Guidelines For Clinical Practice
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World J Radiol. Apr 28, 2010; 2(4): 122-134
Published online Apr 28, 2010. doi: 10.4329/wjr.v2.i4.122
Diagnosis of pancreatic tumors by endoscopic ultrasonography
Hiroki Sakamoto, Masayuki Kitano, Ken Kamata, Muhammad El-Masry, Masatoshi Kudo
Hiroki Sakamoto, Masayuki Kitano, Ken Kamata, Masatoshi Kudo, Division of Gastroenterology and Hepatology, Department of Internal Medicine, Kinki University School of Medicine, 377-2, Ohno-Higashi, Osaka-Sayama, 589-8511, Japan
Muhammad El-Masry, Hepatogastroenterology and Endoscopy Unit, Department of Internal Medicine, Assiut University Hospitals, Assiut 71515, Egypt
Author contributions: Sakamoto H and Kitano M both contributed equally to writing this manuscript; El-Masry M searched the literature; Kudo M revised the manuscript.
Supported by The Japan Society for Promotion of Science, Research and Development Committee Program of The Japan Society of Ultrasonics in Medicine; Japan Research Foundation for Clinical Pharmacology; Japanese Foundation for Research and Promotion of Endoscopy
Correspondence to: Masayuki Kitano, MD, PhD, Division of Gastroenterology and Hepatology, Department of Internal Medicine, Kinki University School of Medicine, 377-2, Ohno-Higashi, Osaka-Sayama, 589-8511, Japan.
Telephone: +81-72-3660221 Fax: +81-72-3672880
Received: March 8, 2010
Revised: March 29, 2010
Accepted: April 12, 2010
Published online: April 28, 2010

Pancreatic tumors are highly diverse, as they can be solid or cystic, and benign or malignant. Since their imaging features overlap considerably, it is often difficult to characterize these tumors. In addition, small pancreatic tumors, especially those less than 2 cm in diameter, are difficult to detect and diagnose. For characterizing pancreatic tumors and detecting small pancreatic tumors, endoscopic ultrasonography (EUS) is the most sensitive of the imaging procedures currently available. This technique also provides good results in terms of the preoperative staging of pancreatic tumors. EUS-guided fine needle aspiration (EUS-FNA) has also proved to be a safe and useful method for tissue sampling of pancreatic tumors. Despite these advantages, however, it is still difficult to differentiate between benign and malignant, solid or cystic pancreatic tumors, malignant neoplasms, and chronic pancreatitis using EUS, even when EUS-FNA is performed. Recently, contrast-enhanced EUS with Doppler mode (CE-EUS) employing ultrasound contrast agents, which indicate vascularization in pancreatic lesions, has been found to be useful in the differential diagnosis of pancreatic tumors, especially small pancreatic tumors. However, Doppler ultrasonography with contrast-enhancement has several limitations, including blooming artifacts, poor spatial resolution, and low sensitivity to slow flow. Consequently, an echoendoscope was developed recently that has a broad-band transducer and an imaging mode that was designed specifically for contrast-enhanced harmonic EUS (CEH-EUS) with a second-generation ultrasound contrast agent. The CEH-EUS technique is expected to improve the differential diagnosis of pancreatic disease in the future. This review describes the EUS appearances of common solid and cystic pancreatic masses, the diagnostic accuracy of EUS-FNA, and the relative efficacies and advantages of CE-EUS and CEH-EUS along with their relative advantages and their complementary roles in clinical practice.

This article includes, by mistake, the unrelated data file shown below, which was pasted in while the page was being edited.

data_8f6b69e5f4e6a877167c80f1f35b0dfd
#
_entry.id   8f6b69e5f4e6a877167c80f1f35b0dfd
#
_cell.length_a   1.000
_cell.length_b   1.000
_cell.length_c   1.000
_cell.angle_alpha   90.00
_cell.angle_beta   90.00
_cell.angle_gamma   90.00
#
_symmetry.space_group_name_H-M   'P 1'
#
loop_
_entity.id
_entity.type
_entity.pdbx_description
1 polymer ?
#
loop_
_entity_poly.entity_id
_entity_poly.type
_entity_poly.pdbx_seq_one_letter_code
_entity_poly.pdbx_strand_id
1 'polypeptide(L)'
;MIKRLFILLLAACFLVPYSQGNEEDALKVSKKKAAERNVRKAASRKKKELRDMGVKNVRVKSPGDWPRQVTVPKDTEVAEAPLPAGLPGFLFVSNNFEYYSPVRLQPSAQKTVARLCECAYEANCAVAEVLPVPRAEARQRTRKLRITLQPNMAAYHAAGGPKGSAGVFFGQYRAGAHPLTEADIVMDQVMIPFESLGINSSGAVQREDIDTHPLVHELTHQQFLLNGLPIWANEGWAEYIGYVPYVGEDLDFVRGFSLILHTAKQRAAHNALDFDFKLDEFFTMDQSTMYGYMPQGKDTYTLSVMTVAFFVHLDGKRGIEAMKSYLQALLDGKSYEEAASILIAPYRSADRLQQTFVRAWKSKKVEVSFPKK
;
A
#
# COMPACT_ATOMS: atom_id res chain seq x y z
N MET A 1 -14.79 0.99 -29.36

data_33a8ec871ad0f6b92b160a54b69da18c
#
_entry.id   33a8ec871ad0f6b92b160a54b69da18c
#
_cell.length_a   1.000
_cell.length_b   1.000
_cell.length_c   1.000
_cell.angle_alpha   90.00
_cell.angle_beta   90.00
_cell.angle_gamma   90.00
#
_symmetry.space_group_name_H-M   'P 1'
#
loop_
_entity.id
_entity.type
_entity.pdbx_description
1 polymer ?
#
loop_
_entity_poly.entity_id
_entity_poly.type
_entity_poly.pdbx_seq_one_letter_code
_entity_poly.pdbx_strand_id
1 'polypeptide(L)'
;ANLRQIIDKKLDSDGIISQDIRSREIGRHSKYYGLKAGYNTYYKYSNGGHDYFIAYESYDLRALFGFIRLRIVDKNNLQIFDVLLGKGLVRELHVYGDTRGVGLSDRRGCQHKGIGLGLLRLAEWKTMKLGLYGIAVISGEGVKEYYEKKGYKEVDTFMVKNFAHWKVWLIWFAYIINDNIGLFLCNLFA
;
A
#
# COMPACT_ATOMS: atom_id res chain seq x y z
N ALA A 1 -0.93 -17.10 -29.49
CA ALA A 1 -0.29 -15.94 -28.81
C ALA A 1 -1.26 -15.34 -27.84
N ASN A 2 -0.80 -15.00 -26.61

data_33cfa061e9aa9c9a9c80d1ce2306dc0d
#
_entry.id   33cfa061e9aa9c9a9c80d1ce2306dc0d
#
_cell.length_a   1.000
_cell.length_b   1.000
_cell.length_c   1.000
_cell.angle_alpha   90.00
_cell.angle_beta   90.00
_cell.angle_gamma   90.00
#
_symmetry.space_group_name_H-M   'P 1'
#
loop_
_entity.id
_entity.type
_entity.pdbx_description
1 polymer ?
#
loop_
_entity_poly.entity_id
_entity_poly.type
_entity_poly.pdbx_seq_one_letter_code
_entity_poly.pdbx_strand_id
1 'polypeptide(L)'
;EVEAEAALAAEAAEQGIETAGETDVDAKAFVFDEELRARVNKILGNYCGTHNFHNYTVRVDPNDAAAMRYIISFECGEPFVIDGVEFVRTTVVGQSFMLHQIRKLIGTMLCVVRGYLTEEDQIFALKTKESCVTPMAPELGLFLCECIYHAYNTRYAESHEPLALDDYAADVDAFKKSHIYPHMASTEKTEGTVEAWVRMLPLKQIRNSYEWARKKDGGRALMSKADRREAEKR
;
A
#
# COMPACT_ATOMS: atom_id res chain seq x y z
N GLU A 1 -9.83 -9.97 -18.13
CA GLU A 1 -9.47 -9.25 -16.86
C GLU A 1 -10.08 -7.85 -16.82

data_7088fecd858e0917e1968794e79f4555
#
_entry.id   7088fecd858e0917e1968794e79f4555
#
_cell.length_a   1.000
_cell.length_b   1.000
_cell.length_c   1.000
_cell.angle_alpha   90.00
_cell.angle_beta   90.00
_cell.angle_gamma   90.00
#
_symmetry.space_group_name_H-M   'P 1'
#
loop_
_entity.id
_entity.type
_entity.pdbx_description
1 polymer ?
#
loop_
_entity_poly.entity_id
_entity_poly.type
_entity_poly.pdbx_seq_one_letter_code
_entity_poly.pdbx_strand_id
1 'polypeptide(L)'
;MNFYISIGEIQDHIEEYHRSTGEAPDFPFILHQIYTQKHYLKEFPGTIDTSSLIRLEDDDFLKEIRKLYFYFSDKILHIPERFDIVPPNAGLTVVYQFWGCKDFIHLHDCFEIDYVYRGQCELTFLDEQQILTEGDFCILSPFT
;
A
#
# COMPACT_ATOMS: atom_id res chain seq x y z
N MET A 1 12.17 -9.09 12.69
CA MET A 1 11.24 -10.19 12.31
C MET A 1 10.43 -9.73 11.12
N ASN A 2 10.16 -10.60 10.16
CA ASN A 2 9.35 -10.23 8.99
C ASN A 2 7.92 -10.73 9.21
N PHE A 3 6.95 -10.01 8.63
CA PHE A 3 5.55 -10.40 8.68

Keywords: Contrast-enhanced endoscopic ultrasonography, Endoscopic ultrasonography, EUS-guided fine needle aspiration, Pancreas, Sonazoid